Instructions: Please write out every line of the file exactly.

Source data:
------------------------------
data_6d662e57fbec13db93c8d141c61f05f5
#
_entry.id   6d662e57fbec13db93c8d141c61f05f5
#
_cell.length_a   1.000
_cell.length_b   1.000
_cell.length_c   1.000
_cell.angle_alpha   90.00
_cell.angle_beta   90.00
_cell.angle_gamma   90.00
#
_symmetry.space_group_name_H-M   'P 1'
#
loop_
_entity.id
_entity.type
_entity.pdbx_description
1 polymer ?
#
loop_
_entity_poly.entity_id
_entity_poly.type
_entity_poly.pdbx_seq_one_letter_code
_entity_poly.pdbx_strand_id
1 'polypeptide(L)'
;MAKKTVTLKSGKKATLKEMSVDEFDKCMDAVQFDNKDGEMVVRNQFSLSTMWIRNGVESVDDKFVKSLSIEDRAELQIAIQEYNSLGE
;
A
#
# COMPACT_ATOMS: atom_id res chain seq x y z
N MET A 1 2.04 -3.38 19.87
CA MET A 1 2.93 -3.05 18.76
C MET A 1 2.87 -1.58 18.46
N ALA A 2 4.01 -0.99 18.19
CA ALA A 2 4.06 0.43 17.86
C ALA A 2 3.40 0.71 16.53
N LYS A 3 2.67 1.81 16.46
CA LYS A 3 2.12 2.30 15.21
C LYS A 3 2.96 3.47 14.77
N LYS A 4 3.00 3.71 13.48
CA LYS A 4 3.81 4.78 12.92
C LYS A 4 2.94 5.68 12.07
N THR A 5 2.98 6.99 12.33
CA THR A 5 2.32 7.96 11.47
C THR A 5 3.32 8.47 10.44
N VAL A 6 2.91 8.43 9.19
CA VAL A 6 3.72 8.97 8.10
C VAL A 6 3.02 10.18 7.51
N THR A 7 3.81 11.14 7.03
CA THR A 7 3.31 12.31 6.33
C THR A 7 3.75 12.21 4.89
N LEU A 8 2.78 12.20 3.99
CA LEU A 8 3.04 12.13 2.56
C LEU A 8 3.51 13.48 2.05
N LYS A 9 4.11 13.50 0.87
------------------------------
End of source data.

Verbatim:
data_6d662e57fbec13db93c8d141c61f05f5
#
_entry.id   6d662e57fbec13db93c8d141c61f05f5
#
_cell.length_a   1.000
_cell.length_b   1.000
_cell.length_c   1.000
_cell.angle_alpha   90.00
_cell.angle_beta   90.00
_cell.angle_gamma   90.00
#
_symmetry.space_group_name_H-M   'P 1'
#
loop_
_entity.id
_entity.type
_entity.pdbx_description
1 polymer ?
#
loop_
_entity_poly.entity_id
_entity_poly.type
_entity_poly.pdbx_seq_one_letter_code
_entity_poly.pdbx_strand_id
1 'polypeptide(L)'
;MAKKTVTLKSGKKATLKEMSVDEFDKCMDAVQFDNKDGEMVVRNQFSLSTMWIRNGVESVDDKFVKSLSIEDRAELQIAIQEYNSLGE
;
A
#
# COMPACT_ATOMS: atom_id res chain seq x y z
N MET A 1 2.04 -3.38 19.87
CA MET A 1 2.93 -3.05 18.76
C MET A 1 2.87 -1.58 18.46
N ALA A 2 4.01 -0.99 18.19
CA ALA A 2 4.06 0.43 17.86
C ALA A 2 3.40 0.71 16.53
N LYS A 3 2.67 1.81 16.46
CA LYS A 3 2.12 2.30 15.21
C LYS A 3 2.96 3.47 14.77
N LYS A 4 3.00 3.71 13.48
CA LYS A 4 3.81 4.78 12.92
C LYS A 4 2.94 5.68 12.07
N THR A 5 2.98 6.99 12.33
CA THR A 5 2.32 7.96 11.47
C THR A 5 3.32 8.47 10.44
N VAL A 6 2.91 8.43 9.19
CA VAL A 6 3.72 8.97 8.10
C VAL A 6 3.02 10.18 7.51
N THR A 7 3.81 11.14 7.03
CA THR A 7 3.31 12.31 6.33
C THR A 7 3.75 12.21 4.89
N LEU A 8 2.78 12.20 3.99
CA LEU A 8 3.04 12.13 2.56
C LEU A 8 3.51 13.48 2.05
N LYS A 9 4.11 13.50 0.87